The Hands of the Emperor
December 25, 2022 3:11 AM - Subscribe

Cliopher Mdang is the personal secretary of the Last Emperor of Astandalas, the Lord of Rising Stars, the Lord Magus of Zunidh, the Sun-on-Earth, the god. He has spent more time with the Emperor of Astandalas than any other person. He has never once touched his lord. He has never called him by name. He has never initiated a conversation. One day Cliopher invites the Sun-on-Earth home to the proverbially remote Vangavaye-ve for a holiday.
posted by Literaryhero (8 comments total) 8 users marked this as a favorite
Found this throughyasaman's comment in another thread.

It is fantastic.
posted by Literaryhero at 3:13 AM on December 25, 2022 [1 favorite]

I love this book SO MUCH. I've written about it here before and I stand by my description of it as, "A fantasy wish fulfillment escapist novel for project managers."

I first read it back in June of last year and have re-read it twice since then. It's so stacked with powerful emotional payoffs that I cry at least a couple of times every time I read it (and not always at the same parts).
posted by merriment at 1:41 PM on December 25, 2022 [2 favorites]

I’ve just purchased this on Kindle based on comments here, and I’m really looking forward to reading it!
posted by damsel with a dulcimer at 9:21 AM on December 27, 2022

Aww, yay, glad you enjoyed it! The sequel At the Feet of the Sun came out earlier this month, so it's a great time to start with the series! (Though I would recommend a reading order of Hands of the Emperor, Petty Treasons, The Return of Fitzroy Angursell, The Redoubtable Pali Avramapul, and then At the Feet of the Sun. You can go straight to At the Feet of the Sun, but I think the other books/novellas offer some valuable and fun context about His Radiancy.)

Objectively, I can recognize that these books are slightly bloated and a smidge too self-indulgent; a ruthless editor would, I think, have cause to do some paring back. Subjectively, I do not care at all. I love spending time with these characters, in this world, and I love that the setting here is deliberately after all the most dramatic world-ending and world-saving stuff, and instead focuses on the nitty-gritty of running the world and healing. If you've ever thought, "okay, but how does the government function" about any of those high fantasy epics that end after Our Hero has saved the day, this series is for you. But on top of that, it's also a book that's reckoning with the personal costs of empire, and with reclaiming one's heritage, in the case of Cliopher, and with reclaiming one's personhood in the case of His Radiancy. And of course, it's also about the Power of Love and Friendship, in some very satisfying ways.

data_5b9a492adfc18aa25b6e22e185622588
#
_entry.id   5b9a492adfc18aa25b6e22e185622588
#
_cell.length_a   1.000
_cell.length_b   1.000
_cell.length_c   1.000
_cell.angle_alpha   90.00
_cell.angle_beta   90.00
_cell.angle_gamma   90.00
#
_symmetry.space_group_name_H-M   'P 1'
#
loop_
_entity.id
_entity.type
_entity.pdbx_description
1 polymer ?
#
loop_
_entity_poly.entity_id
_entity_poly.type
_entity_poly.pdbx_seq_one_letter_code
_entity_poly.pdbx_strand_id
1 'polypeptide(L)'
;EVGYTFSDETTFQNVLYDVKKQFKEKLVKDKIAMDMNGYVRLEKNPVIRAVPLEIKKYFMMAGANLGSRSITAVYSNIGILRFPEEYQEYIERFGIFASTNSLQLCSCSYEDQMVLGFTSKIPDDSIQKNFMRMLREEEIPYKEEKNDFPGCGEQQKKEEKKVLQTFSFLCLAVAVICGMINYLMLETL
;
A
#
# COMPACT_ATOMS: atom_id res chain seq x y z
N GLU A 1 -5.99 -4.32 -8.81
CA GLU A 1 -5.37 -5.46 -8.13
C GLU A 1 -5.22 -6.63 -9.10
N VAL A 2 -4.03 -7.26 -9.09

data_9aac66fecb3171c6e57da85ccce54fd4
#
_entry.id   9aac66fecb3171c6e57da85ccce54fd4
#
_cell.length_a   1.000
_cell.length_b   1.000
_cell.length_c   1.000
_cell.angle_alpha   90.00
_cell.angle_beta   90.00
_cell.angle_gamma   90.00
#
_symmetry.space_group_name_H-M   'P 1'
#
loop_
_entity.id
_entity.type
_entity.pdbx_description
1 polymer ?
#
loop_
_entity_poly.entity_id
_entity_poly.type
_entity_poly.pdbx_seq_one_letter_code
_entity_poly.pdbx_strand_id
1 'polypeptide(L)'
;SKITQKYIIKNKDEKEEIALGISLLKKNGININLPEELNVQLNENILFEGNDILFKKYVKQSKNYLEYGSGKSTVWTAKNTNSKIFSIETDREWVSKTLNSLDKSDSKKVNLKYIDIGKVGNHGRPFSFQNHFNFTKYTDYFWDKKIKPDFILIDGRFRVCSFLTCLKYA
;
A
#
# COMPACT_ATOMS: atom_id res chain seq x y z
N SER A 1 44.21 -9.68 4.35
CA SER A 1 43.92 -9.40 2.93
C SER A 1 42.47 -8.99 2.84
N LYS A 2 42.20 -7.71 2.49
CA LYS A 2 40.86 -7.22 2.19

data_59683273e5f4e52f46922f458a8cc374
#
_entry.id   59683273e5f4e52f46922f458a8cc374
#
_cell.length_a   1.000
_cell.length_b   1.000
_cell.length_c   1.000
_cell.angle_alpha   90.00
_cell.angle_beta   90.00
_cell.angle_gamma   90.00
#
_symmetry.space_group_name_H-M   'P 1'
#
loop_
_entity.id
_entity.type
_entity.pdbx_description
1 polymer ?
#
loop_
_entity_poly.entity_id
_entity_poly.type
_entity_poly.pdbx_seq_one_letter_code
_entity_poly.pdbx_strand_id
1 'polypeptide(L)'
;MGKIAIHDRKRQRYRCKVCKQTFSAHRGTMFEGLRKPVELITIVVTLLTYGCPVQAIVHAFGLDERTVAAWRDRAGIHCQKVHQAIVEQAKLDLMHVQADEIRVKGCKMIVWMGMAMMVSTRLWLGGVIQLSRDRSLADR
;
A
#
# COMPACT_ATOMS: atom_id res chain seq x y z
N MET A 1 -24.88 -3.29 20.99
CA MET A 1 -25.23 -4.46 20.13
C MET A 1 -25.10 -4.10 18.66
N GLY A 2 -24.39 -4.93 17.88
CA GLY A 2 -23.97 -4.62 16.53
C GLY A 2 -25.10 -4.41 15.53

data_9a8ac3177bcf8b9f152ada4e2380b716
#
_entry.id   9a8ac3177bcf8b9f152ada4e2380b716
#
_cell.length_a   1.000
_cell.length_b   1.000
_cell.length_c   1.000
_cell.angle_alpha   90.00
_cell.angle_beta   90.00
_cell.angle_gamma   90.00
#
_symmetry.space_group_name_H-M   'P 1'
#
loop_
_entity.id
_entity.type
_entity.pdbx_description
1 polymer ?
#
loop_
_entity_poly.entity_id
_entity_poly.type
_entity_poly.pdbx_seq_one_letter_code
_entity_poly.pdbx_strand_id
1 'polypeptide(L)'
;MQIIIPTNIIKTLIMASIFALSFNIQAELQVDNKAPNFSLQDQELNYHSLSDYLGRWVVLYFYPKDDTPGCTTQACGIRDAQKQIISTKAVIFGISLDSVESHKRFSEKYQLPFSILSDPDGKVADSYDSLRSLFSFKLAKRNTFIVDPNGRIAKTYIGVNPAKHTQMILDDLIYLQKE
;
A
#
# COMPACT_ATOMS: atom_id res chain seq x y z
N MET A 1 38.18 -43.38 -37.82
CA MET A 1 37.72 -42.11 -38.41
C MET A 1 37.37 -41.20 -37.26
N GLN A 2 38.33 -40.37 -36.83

I'm currently rereading this one after reading At the Feet of the Sun, and let me tell you, this book seriously rewards rereading. So many character insights and emotional beats that land entirely differently! So much more awareness of the ways in which Cliopher is an unreliable narrator!
posted by yasaman at 10:24 AM on December 27, 2022 [4 favorites]

Love, love, love this book. I first read it in December 2021, re-read it mid-year then read it again recently after reading At the Feet of the Sun (which I'm currently re-reading).

Some books and book series become part of my mental landscape because they have so much emotional resonance for me; this is one of them. They're pure wish fulfilment in many ways - what if I could make the world better? what if I could make my family understand me? what if I had a close group of friends who unconditionally loved me? - which could have been written just for me.
posted by aussie_powerlifter at 6:44 PM on December 29, 2022 [1 favorite]

This post should have a tag for VictoriaGoddard.

I finished this book on Dec 31st after finding it through that same comment. I'm now working on The Return of Fitzroy Angursell.
posted by fings at 8:25 AM on January 2

This post should have a tag for VictoriaGoddard.

Ask and ye shall receive.
posted by Literaryhero at 8:41 PM on January 3 [1 favorite]

Just finished it and perhaps it's having worked for "what if this white paper could change the world" types, but I didn't get the wish fulfillment at all. Certainly there were other people in the world other than Cliopher, his enormous family, and the straw racists and kooks that Cliopher rants at for three pages and then everybody claps? And there's never anyone in Cliopher's huge family who is in conflict with Cliopher's political goals or beliefs and isn't a completely unattractive, petit bourgeois kook or bully. No charming smugglers, no young radicals with sympathetic if infeasible beliefs, not even a shoplifting aunty? For that matter, nobody is asking Cliopher for cash or favors? Man's whole family is made up of charming, independently well off people whose single, shared flaw is that they're not sufficiently interested in his work life. What are you complaining about, Cliopher? You are playing on easy mode!

I suppose it's nice to have a wish fulfillment fantasy where the protagonist isn't a 15 year old with violet eyes and raven locks, but really. It's not any more dignified when it's a middle aged man instead of a young girl. I did like the concept of the Emperor and the literal physical loneliness of power, though.
posted by kingdead at 6:23 AM on January 18 [1 favorite]

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